When you gaze at the ocean from any of South Carolina’s beaches, you witness an undulating calm that seeps into your body and relaxes. But as a fall report by the Pew Charitable Trusts offers, that calm is deceiving. Under the seas is a chaotic blender of human-induced plastic and waste that’s wreaking havoc on the ocean that feeds millions and provides half of our oxygen.

“The ocean is in trouble,” Pew President and CEO Susan K. Urahn writes in the fall issue of Trend, “stressed by overfishing, pollution and a warming climate that is altering its very chemistry.” But she adds meaningful solutions are available now that can mitigate damage: “Marine protected areas show that the ocean can replenish itself. Science-based fisheries management proves that depleted stocks can be restored. As altered as the ocean has been by climate change, coastal wetlands remain the planet’s best carbon dioxide storehouses.”

Perhaps the most alarming part of the Trend issue is how plastic is choking our ocean. “Some 11 million metric tons of plastic enter the ocean every year, the equivalent of a garbage truck full of plastic every minute,” Pew staffer Winnie Lau writes. 

Part of it is what we see on our beaches — plastic caps, straws, bags, bottles. But there are also microplastics from the breakdown of vehicle tires, textiles and other ocean litter. Then there’s pesky plastic micropellets, or nurdles, which Charleston Waterkeeper finds every time it sifts through sand on our beaches. What’s particularly dangerous about these pellets is that they mimic fish eggs and other organisms, which means they’re eaten by sea life and get into our food supply. And while there’s state legislation to thwart nurdle spills, more needs to be done to curb use of plastic altogether.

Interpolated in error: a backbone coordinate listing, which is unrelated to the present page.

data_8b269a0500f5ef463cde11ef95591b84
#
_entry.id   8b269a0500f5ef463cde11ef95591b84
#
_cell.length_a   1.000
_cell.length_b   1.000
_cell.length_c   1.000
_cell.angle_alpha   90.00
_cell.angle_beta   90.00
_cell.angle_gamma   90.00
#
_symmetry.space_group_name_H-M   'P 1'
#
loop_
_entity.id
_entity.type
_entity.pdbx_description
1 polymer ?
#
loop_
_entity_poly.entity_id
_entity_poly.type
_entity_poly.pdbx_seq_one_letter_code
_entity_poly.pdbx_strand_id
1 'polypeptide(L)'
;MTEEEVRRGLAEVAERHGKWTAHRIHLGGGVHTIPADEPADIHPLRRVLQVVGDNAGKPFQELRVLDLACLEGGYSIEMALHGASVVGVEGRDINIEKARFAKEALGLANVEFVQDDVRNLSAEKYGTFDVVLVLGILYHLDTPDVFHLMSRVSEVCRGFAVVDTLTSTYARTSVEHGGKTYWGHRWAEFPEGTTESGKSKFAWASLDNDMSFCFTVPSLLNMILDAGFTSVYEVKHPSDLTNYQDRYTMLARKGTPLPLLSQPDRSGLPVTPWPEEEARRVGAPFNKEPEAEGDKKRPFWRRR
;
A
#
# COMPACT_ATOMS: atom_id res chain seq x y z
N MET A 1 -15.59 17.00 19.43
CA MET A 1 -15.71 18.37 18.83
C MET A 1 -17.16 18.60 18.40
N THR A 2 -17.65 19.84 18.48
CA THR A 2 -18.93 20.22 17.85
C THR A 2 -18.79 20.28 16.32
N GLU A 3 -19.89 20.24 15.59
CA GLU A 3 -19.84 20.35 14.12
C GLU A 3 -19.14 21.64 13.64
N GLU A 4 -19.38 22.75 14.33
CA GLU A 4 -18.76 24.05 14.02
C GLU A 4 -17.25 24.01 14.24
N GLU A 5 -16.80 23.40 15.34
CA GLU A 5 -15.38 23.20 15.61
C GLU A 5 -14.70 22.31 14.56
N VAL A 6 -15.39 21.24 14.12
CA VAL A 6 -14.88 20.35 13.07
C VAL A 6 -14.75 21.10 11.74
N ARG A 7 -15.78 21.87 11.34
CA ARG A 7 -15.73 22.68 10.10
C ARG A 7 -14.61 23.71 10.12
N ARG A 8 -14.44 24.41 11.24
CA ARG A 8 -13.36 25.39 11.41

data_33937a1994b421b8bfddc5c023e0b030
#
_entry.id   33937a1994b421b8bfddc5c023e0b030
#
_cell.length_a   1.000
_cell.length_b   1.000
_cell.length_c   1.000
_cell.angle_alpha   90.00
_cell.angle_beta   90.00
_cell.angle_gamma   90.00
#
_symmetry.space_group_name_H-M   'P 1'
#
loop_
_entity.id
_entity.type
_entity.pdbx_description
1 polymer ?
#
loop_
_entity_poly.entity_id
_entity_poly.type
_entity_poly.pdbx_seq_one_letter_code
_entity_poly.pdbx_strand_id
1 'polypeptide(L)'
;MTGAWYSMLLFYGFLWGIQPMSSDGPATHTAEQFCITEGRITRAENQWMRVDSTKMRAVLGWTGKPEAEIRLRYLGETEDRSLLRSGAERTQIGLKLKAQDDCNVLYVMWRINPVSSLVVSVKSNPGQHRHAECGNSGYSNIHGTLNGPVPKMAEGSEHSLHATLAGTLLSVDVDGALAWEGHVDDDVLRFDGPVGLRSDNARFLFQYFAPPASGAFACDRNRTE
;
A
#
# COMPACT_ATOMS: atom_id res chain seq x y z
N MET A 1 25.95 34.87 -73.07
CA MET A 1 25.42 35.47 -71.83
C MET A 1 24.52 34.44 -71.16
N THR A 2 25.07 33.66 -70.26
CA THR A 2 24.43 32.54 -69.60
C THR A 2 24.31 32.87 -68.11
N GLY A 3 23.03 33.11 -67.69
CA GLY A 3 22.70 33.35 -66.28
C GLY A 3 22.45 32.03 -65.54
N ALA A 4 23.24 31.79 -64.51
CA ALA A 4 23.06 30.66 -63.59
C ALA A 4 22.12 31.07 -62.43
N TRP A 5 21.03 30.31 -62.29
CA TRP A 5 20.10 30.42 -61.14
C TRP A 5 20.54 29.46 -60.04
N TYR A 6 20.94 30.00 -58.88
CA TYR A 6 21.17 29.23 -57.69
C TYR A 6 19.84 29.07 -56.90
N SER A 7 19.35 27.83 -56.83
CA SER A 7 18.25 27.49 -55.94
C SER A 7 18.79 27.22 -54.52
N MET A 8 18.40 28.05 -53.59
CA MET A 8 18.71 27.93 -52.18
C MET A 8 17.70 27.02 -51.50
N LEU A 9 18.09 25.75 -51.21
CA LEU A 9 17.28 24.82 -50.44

Not only does it mean local governments need to work with local manufacturers and businesses to encourage reduction in the use of plastic, but it means national governments need to cooperate to get big companies to change packaging practices to make them more sustainable and green. 

The 3Rs of conservation — reduce, reuse and recycle — can make a big difference for our oceans. Only 9% of plastic makes it to recycling plants, Pew reports, obviously suggesting that more vigorous recycling programs at local levels could easily cut the plastic trash filling the ocean. What’s recycled can be reused. And if packagers start using more sustainable materials — like the computer industry has done with an abundance of cardboard replacing plastic — then we’ll cut what’s wasted and sinks below the ocean’s surface.

There are myriad strategies that can keep waste streams out of the ocean and help it to recover. But here in our backyard, let’s do everything we can to curb use of plastic waste so it doesn’t end up in places we want to remain as clean as possible.

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